A reader asked had I ever heard of a Washer Man? Hmmm?

I asked a beta reader to read a book about a little girl growing up in the 1960’s. Her mother worked as a washerwoman. And the reader after reading it and giving her opinion asked have I ever heard of a Washer Man?

Hmmm? No I had not. Well, they introduced me to a new word.

Dhobi ( transl. ‘washerman’), known in some places as Dhupi or Rajaka (‘remover of dirt’), is a group of castes in India and the greater Indian subcontinent whose traditional occupations are washing and ironing clothes. … The word dhobi is derived from the Hindi word dhona, which means ‘to wash’.

A man who washes clothes, linens, etc., for hire; laundryman. The definition of a dhobi is a person who washes clothes in India.

I learned something new. πŸ™‚

About unholypursuit

A. White, an award winning former librarian, who is also a long time member of Romantic Time and Publisher's Weekly. A. White has been writing for over fifteen years. She took classes in creative writing in college, specializing in ancient myths and legends. and later at a local community center while living in Chicago. In college she won the national contest to verbally list every country in the world, it's capital and ingenious language. Her works are mainly horror, fantasy, extreme, and sci-fi as well as, as some may says, "the truly strange predicament and puzzling." Books that I've written are "Clash with the Immortals, and eleven others which are part of the "Unholy Pursuit saga,". She has been working on the Chronicles since 2007. She wished to complete them all before introducing them to public so the readers wouldn't have to for the continuation to be written. The ideas of the book come from classic literature such as whose work greatly influence the world world such as Homer, Sophocles, Herodotus, Euripides, Socrates, Hippocrates, Aristophanes, Plato, Aristotle and many more. The "Book of Enoch" influenced the usage of Azazael as a main character and love interest. I created the primary main character from the Chronicle of Saints. I wanted to show them as real flesh and blood with thoughts, desires and yearning as any human. Not as they are so often depicted. So I created one of my own to show her as a real human that everyone can relate to.
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25 Responses to A reader asked had I ever heard of a Washer Man? Hmmm?

  1. Priti says:

    Yes it is the word Dhonn

    Liked by 1 person

  2. Priti says:

    From there the word dhobi came.

    Liked by 1 person

  3. Burnt says:

    Can you tell me a little more about the book? Learned a new word, too.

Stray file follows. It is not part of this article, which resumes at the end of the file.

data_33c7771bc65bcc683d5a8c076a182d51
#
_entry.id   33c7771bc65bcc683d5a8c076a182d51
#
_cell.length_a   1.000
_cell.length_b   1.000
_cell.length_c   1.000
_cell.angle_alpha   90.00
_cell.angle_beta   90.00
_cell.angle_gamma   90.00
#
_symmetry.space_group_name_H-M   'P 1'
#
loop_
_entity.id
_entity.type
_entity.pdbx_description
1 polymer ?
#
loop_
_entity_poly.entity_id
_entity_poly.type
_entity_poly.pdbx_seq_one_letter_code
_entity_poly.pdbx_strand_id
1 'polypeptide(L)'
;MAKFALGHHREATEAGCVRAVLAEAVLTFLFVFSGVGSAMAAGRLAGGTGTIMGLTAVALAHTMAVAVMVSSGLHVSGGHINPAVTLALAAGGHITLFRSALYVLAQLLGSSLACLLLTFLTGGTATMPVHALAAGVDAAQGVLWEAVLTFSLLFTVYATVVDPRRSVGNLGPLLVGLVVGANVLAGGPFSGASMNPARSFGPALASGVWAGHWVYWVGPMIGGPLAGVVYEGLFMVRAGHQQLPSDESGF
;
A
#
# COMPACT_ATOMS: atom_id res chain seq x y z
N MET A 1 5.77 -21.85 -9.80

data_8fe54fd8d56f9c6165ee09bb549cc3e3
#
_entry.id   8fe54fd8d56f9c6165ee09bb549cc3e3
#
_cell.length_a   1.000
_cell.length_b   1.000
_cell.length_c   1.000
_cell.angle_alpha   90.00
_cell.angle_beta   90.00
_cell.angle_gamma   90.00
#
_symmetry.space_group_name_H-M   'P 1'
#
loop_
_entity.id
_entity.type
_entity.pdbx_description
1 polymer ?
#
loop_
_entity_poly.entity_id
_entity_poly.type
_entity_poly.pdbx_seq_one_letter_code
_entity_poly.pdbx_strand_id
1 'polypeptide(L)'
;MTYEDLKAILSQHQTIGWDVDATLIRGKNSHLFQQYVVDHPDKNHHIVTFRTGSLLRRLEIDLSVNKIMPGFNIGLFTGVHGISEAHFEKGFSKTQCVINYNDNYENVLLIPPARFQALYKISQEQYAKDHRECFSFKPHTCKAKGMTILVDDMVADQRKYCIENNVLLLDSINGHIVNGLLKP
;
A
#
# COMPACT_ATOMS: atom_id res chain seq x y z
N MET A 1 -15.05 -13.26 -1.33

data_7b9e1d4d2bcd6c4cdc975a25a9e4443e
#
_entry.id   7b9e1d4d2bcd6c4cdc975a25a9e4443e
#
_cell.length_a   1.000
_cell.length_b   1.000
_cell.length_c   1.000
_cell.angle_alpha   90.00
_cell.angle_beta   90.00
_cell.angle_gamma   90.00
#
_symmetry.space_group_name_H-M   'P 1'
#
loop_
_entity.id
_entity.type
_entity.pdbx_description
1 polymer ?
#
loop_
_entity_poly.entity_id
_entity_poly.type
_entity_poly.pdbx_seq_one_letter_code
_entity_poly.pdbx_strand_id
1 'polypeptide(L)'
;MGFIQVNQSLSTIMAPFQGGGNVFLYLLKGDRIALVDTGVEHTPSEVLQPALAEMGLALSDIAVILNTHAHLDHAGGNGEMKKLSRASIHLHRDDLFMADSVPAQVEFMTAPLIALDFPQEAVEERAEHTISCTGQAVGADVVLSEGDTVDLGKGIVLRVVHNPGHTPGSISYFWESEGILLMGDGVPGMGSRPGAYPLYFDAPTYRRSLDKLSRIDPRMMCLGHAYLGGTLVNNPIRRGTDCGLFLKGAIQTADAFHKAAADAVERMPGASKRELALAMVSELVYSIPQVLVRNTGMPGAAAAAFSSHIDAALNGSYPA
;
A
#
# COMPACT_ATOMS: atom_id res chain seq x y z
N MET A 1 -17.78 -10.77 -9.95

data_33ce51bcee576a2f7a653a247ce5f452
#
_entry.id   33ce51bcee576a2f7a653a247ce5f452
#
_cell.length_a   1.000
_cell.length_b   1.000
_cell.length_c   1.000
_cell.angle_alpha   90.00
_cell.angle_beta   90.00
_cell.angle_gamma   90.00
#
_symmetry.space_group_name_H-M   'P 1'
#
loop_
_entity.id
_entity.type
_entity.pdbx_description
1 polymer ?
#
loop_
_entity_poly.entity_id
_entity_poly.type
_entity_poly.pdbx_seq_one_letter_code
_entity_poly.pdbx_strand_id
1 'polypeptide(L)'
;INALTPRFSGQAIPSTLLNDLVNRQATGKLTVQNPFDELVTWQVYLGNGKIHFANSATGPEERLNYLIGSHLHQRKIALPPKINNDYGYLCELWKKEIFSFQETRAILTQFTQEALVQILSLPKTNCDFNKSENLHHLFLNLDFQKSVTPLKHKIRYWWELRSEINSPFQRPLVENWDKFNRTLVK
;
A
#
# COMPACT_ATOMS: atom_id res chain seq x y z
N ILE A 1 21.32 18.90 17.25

Liked by 1 person

    • Sure. it’s the story of the Civil Rights Movement as seen through the eyes of an African American child whose mother worked as a washerwoman and how these unskilled women were left stranded by the movement which took away their jobs but provided them with no other recourse.
      No, a maid nor washerwoman was an uplifting job, but when these things were taken away many women and children were left stranded or having to rely on the Welfare system. And many places made getting the assistant one needed a living nightmare.

      The primary focus of the Civil Rights movement was the plight of black men not the black family.

      Like

  4. Almost all these trades disappeared here after WW2 although you will find a launderette and a pressing service in even very small towns. Now, I’m prompted to find out whether dhobi also covers ironing as I seem to recall they were different people.

    Liked by 1 person

    • Yes, I too, looked for more information on the occupation of a dhobi and found very little. I think it may have died out with the end of British colonization of India. I’m only able to find launderette and a few pressing services, therefore, I’m starting to wonder was it a Downton Abbey kind of thing, died out with the change of social and political climate of the nation, much like the African American washerwoman. An occupation forced upon the people during colonization. Washer woman, just as housekeeping was once part of the African American sharecropper’s wife job. It was usually done to pay for the hovel she and her family lived in or pay down the even increasing tab at the general store.

      Liked by 1 person

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